An esoteric teacher, George Gurdjieff, once said:
“Man is made in such a way that he is never so attached to anything as he is to his suffering”.
As true as that may be, in order to prove a point, I made a slight change…
Man is made in such a way that he is never so attached to anything as he is to his…Cheese.
Whenever I talk with someone about the option of a vegan diet, what the great majority expresses is that they can give up meat but to give up cheese, and in general, dairy products, would be a major challenge. Meat…not so hard. Dairy…hard. For me it was no different. I became a vegetarian in 1976, but until 8 years ago, I found it difficult to sacrifice my cheese. My brother, who has been following a vegan lifestyle for 12 years and is a healthy, energetic and productive individual at the age of 82, suggested I read up on dairy products. So I did. What I found from my reading and watching videos was that, besides the high saturated fat, cholesterol and hormone content, another major concern with milk and dairy is…calcium.
If you ask the average person why is milk so important? The answer will almost inadvertently be calcium.
So, what about the calcium in cows milk?
The problem is not the calcium…there´s plenty of that in milk and dairy products. The problem is the acidity in the animal protein found in all dairy products.
According to Vivian Goldschmidt, MA, founder of the Save Institute, The Save Our Bones Program and an expert on treating osteoporosis, naturally:
Milk depletes the calcium from your bones.
“The milk myth has spread around the world based on the flawed belief that this protein and calcium-rich drink is essential to support good overall health and bone health in particular at any age. It is easy to understand that the confusion about milk’s imaginary benefits stems from the fact that it contains calcium – around 300 mg per cup.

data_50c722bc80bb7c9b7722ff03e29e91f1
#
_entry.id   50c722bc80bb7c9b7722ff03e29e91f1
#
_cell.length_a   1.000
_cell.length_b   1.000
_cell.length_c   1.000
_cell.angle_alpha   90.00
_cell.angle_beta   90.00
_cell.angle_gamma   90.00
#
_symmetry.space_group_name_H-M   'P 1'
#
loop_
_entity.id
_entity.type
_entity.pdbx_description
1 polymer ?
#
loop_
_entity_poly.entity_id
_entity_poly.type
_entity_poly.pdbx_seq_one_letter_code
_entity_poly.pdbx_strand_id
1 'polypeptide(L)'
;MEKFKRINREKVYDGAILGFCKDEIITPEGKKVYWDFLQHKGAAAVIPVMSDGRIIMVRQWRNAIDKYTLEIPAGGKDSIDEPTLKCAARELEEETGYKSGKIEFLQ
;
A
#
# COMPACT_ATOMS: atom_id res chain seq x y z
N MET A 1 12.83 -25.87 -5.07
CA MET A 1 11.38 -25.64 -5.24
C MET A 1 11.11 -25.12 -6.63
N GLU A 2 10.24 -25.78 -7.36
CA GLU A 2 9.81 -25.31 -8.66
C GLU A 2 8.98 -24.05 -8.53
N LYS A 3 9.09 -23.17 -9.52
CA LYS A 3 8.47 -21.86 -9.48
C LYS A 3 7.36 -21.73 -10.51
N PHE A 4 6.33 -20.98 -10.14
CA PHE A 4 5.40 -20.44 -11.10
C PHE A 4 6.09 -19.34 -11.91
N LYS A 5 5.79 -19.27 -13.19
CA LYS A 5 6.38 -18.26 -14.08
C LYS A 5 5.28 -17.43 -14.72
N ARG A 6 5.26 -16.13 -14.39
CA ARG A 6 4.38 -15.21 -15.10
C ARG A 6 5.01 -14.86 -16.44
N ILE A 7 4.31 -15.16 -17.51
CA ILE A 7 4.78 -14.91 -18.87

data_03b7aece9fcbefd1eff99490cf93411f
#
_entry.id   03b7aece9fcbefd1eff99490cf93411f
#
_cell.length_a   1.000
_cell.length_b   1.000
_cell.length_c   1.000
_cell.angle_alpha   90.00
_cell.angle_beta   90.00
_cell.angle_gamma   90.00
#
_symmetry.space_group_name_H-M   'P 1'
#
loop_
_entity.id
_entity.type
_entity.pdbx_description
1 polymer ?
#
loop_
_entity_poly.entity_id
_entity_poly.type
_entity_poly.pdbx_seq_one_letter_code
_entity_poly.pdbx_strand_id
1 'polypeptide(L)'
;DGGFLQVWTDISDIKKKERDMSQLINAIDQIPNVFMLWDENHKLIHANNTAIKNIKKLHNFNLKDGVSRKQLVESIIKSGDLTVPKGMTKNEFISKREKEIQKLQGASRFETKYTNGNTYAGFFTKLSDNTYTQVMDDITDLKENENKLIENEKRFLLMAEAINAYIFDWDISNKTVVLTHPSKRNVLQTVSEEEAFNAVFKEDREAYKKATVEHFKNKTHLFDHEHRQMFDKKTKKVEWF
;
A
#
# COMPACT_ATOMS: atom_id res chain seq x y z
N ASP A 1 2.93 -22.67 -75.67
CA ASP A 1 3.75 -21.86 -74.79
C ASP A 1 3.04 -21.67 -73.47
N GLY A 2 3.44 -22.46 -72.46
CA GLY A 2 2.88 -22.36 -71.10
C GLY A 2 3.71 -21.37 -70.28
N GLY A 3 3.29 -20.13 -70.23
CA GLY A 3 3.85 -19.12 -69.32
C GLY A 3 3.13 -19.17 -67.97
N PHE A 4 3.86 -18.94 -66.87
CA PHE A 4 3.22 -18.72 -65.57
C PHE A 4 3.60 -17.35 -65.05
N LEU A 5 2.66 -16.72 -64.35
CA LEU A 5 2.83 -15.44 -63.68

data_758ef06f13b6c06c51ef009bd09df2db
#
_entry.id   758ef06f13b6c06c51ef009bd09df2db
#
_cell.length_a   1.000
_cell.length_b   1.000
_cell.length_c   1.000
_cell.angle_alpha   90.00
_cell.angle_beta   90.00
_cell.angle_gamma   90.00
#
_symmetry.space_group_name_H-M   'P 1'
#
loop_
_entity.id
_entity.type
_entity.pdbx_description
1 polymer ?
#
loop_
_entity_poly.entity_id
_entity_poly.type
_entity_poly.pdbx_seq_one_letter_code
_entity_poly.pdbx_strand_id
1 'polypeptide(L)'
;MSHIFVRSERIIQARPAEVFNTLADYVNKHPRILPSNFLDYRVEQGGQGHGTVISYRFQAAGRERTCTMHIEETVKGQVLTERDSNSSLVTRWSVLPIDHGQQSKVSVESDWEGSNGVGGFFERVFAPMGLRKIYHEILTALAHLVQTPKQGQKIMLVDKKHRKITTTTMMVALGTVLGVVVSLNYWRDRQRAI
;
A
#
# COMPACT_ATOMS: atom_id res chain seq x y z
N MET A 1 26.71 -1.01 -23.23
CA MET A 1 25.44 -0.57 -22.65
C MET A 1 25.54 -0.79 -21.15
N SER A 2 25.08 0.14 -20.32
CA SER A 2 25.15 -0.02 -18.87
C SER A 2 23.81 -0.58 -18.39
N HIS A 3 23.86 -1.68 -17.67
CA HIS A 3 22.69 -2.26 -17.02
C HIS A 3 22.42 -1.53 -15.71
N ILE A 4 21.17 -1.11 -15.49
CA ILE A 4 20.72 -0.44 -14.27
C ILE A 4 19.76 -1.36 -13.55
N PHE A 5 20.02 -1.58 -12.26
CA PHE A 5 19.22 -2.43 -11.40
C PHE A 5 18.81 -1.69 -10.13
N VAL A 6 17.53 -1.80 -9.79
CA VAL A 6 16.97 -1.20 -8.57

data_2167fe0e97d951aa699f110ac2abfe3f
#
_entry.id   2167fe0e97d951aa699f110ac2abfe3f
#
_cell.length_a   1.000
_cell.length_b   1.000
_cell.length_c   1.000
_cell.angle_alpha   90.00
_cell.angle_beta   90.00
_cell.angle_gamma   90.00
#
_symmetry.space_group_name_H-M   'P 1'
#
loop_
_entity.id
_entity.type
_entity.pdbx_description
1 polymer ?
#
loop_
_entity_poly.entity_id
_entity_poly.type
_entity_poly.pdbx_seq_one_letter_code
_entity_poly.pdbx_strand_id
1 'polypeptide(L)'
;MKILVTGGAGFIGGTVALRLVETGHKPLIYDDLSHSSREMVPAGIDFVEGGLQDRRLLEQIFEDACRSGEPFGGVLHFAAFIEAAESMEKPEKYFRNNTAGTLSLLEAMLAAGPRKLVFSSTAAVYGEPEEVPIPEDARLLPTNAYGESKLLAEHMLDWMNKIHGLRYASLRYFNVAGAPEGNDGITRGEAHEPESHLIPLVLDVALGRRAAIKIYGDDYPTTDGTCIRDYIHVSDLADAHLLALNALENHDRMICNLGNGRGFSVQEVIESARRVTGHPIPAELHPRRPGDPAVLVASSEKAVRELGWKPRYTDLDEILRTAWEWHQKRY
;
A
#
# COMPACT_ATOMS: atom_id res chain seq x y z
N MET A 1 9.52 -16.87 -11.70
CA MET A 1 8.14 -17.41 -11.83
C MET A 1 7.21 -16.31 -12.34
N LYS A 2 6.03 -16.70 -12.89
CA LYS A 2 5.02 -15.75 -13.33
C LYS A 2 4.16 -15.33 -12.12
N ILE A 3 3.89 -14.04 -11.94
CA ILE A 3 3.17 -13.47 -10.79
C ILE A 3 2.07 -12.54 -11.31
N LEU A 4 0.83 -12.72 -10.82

But many scientific studies have shown an assortment of detrimental health effects directly linked to milk consumption. And the most surprising link is that not only do we barely absorb the calcium in cow’s milk (especially if pasteurized), but to make matters worse, it actually increases calcium loss from the bones. What an irony this is!
Here’s how it happens. Like all animal protein, milk acidifies the body pH which in turn triggers a biological correction. You see, calcium is an excellent acid neutralizer and the biggest storage of calcium in the body is – you guessed it… in the bones. So the very same calcium that our bones need to stay strong is utilized to neutralize the acidifying effect of milk. Once calcium is pulled out of the bones, it leaves the body via the urine, so that the surprising net result after this is an actual calcium deficit.
Knowing this, you’ll understand why statistics show that countries with the lowest consumption of dairy products also have the lowest fracture incidence in their population.
But the sad truth is that most mainstream health practitioners ignore these proven facts. I know it firsthand because when I was diagnosed with osteoporosis, my doctor recommended that I drink lots of milk in addition to taking Fosamax”.
Dr. Joel Fuhrman, author of “Eat to Live”, and one of my wise doctors, writes:
“Hip fractures and osteoporosis are more frequent in populations in which dairy products are commonly consumed and calcium intakes are commonly high. For example, American women drink thirty to thirty two times as much cow´s milk as New Guineans, yet suffer forty-seven times as many broken hips. A multi-country analysis of hip fracture incidence and dairy product consumption found that milk consumption has a high statistical association with higher rates of hip fractures”.
Dr. John McDougall, another wise doctor, adds:
“All minerals, including calcium, come originally from the ground and enter animals through plants. Which means plants are loaded with calcium, iron, zinc, copper, etc., and the more plants you eat the more minerals you acquire. The relationship between people and plants works so well that there has never been a case of dietary calcium deficiency ever reported. To put it even more clearly: all-plant diets are sufficient to meet the needs of growing children and adults (infants need breast milk). Calcium pills have a few adverse effects like constipation and inhibition of iron absorption. The most serious mistake a person can make is to believe cow’s milk is a “good” and necessary source of calcium. Heart disease, cancer, type-2 diabetes, arthritis, and infectious disease are only a few of the common consequences of drinking milk from other animal species”.